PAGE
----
Industrial gas supplier Linde is working with STT GDC and Malaysia's YTL to explore the use of hydrogen energy in Singapore.
Linde, which has a multi-billion dollar hydrogen business, has signed an agreement with ST Telemedia Global Data Centres (STT GDC), YTL PowerSeraya, and YTL Data Center Holdings, to work on a hydrogen energy proof of concept to boost Singapore's sustainability efforts.
“Linde has a US$2.5 billion hydrogen business today with more than 150 major hydrogen production plants globally," said Qian Wen-Bin, Linde’s Asia Pacific head of clean hydrogen and decarbonization. "Our long-standing expertise and reliable technologies for hydrogen production, processing, and supply will provide Singapore’s power sector with a competitive and effective decarbonization pathway to create a more sustainable future for Singapore.”
Singapore's goal to be a digital hub is in conflict with its lack of renewable energy. Data centers using more than seven percent of the nation's electrical power, which is almost entirely generated from fossil fuels. From 2019, Singapore had a moratorium on new data centers, which was formally lifted in January 2022, although only small amounts of new capacity will be allowed for now, according to reports.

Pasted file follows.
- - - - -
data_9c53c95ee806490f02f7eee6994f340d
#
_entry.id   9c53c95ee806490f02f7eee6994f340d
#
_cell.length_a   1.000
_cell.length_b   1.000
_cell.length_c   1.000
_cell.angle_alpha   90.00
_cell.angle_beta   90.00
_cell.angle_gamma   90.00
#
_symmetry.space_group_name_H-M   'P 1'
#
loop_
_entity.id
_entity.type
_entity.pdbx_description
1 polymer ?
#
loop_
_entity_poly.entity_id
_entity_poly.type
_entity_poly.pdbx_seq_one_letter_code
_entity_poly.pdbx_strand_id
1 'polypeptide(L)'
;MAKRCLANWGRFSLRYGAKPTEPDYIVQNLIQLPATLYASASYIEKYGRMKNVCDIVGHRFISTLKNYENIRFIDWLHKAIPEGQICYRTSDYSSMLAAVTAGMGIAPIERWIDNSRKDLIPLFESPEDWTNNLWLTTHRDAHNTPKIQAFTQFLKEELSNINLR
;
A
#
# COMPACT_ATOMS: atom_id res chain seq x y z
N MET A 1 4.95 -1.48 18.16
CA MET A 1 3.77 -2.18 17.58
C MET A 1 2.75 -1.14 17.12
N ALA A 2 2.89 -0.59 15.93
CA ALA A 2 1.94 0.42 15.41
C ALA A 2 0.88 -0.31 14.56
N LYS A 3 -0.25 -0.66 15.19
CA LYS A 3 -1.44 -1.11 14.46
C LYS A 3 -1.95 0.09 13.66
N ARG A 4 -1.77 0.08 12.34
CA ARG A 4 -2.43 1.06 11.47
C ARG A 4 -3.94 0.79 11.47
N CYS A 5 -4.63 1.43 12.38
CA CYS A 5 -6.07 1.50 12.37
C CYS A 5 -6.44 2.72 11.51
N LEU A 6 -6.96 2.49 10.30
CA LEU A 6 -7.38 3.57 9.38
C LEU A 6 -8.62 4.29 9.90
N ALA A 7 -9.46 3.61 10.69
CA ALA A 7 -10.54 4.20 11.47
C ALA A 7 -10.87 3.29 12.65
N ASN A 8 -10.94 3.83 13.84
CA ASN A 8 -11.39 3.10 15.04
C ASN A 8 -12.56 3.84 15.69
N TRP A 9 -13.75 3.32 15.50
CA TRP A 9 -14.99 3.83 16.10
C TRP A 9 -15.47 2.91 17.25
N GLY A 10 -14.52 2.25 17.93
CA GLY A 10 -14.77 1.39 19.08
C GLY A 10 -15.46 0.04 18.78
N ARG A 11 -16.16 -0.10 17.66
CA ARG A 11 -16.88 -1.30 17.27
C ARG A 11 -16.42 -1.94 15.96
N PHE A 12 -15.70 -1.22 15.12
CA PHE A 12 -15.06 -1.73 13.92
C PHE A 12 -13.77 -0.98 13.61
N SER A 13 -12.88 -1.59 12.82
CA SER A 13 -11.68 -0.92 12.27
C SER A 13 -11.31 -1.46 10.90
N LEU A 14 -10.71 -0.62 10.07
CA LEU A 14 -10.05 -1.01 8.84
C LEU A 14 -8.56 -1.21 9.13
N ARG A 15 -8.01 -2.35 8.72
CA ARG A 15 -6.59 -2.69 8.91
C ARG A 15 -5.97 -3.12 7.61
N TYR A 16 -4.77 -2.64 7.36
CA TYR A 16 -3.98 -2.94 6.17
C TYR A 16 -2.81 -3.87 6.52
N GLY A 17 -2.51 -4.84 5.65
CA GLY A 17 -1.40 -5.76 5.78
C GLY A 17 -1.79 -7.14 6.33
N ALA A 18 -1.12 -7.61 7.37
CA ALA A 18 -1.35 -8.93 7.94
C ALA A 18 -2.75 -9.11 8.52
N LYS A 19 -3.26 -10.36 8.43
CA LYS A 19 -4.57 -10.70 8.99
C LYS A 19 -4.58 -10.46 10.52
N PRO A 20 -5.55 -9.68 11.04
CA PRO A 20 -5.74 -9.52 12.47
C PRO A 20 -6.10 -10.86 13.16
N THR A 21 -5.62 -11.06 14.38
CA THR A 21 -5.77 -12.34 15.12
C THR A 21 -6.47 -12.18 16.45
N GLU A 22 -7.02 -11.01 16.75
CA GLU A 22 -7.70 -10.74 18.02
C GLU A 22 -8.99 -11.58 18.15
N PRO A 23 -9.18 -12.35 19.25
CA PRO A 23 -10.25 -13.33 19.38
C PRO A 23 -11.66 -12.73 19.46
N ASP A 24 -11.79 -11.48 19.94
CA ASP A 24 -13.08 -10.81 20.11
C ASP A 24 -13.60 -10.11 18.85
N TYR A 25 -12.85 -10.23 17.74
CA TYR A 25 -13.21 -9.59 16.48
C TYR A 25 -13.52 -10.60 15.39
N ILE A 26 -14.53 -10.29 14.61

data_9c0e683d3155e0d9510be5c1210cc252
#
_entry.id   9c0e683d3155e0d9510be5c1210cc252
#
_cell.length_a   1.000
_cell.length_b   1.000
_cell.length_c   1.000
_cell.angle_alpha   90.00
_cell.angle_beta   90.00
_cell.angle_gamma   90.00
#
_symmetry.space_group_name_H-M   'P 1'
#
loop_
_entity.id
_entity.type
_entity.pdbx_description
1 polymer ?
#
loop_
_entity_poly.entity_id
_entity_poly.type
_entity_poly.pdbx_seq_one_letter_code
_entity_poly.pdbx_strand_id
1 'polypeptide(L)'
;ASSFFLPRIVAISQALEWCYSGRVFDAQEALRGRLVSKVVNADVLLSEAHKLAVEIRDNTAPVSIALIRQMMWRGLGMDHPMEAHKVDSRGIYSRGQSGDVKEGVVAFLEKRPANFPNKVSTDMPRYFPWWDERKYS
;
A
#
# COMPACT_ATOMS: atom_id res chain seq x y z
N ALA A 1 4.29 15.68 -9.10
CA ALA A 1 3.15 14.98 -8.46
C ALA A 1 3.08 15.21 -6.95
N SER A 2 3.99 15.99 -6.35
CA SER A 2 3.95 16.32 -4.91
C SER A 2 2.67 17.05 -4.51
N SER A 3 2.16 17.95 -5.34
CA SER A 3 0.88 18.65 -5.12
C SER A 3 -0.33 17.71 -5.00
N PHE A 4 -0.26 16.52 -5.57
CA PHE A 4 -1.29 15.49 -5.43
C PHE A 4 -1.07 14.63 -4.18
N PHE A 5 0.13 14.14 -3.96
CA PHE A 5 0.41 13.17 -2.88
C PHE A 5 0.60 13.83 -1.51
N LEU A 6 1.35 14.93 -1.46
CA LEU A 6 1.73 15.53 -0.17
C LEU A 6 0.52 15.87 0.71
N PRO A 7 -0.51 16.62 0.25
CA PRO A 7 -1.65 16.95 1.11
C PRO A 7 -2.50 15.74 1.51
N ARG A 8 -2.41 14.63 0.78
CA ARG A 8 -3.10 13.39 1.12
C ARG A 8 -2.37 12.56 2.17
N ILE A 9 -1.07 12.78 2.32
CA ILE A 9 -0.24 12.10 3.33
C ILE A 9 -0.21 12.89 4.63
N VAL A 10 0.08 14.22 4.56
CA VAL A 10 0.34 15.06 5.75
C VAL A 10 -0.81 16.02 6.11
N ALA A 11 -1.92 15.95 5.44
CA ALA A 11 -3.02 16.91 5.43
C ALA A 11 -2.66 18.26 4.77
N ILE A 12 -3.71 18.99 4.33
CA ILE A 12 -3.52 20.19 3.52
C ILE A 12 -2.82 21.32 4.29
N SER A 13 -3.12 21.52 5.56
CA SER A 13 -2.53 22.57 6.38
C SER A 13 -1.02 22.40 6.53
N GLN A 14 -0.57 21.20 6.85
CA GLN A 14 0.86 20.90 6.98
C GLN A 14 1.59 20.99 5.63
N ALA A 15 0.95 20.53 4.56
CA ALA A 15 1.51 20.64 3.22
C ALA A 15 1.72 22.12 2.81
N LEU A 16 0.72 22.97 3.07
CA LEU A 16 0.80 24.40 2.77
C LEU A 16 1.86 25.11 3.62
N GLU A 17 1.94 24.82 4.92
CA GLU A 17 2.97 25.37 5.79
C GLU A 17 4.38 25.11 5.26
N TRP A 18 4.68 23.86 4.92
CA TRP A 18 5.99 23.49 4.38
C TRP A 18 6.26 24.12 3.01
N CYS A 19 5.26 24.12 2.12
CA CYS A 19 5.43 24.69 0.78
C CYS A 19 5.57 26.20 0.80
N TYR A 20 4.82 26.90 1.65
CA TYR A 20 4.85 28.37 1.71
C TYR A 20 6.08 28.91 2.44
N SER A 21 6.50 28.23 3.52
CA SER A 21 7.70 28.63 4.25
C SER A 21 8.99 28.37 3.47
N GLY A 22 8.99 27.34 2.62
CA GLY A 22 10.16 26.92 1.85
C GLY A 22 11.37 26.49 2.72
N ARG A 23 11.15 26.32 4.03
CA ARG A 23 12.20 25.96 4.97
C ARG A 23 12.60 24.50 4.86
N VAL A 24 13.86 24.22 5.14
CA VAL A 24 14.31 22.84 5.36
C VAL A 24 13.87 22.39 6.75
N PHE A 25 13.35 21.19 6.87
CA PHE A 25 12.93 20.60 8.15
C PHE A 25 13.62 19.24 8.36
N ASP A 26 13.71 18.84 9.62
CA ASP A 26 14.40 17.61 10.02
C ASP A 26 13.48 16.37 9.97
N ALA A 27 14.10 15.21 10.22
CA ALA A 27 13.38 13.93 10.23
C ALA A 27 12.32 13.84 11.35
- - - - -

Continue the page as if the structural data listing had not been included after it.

Hydrogen has been floated as an energy storage method in Singapore before, but more often by STT GDC's rival Keppel. In 2020, Keppel and Mitsubishi proposed hydrogen power plants. Linde was part of a consortium set up to import hydrogen for Keppel in 2021, and later that year Keppel announced a proposal with Osaka Gas to ship hydrogen from Australia. Keppel has also previously also proposed a floating data center park.
For its part, STT GDC issued its first sustainability report in late 2021, revealing that in Singapore it has bought carbon credits to cover some 15 percent of its local energy use. Overall, the company has pledged to be carbon neutral by 2030.
“Sustainability has always been a priority for STT GDC, especially in recent years where climate concerns have been more prevalent," said Bruno Lopez, president and Group CEO, STT GDC. "However, to really make an impact with decarbonization, we need to tackle the issue at the source of the power ecosystem."
“As one of Singapore’s largest power generation companies, we are at the center of the energy transition and are committed to exploring energy innovations and building the nation’s capabilities in alternative energy sources,” said John Ng, CEO of YTL PowerSeraya.
Under the YTL Group of Companies, YTL PowerSeraya aims to reach carbon neutrality by 2050 and a 60 percent reduction in greenhouse gas (GHG) emissions by 2030. YTL Data Center recently launched its first green data center park in Malaysia. Linde has also announced its goal to reduce GHG emissions by 35 percent by 2035.
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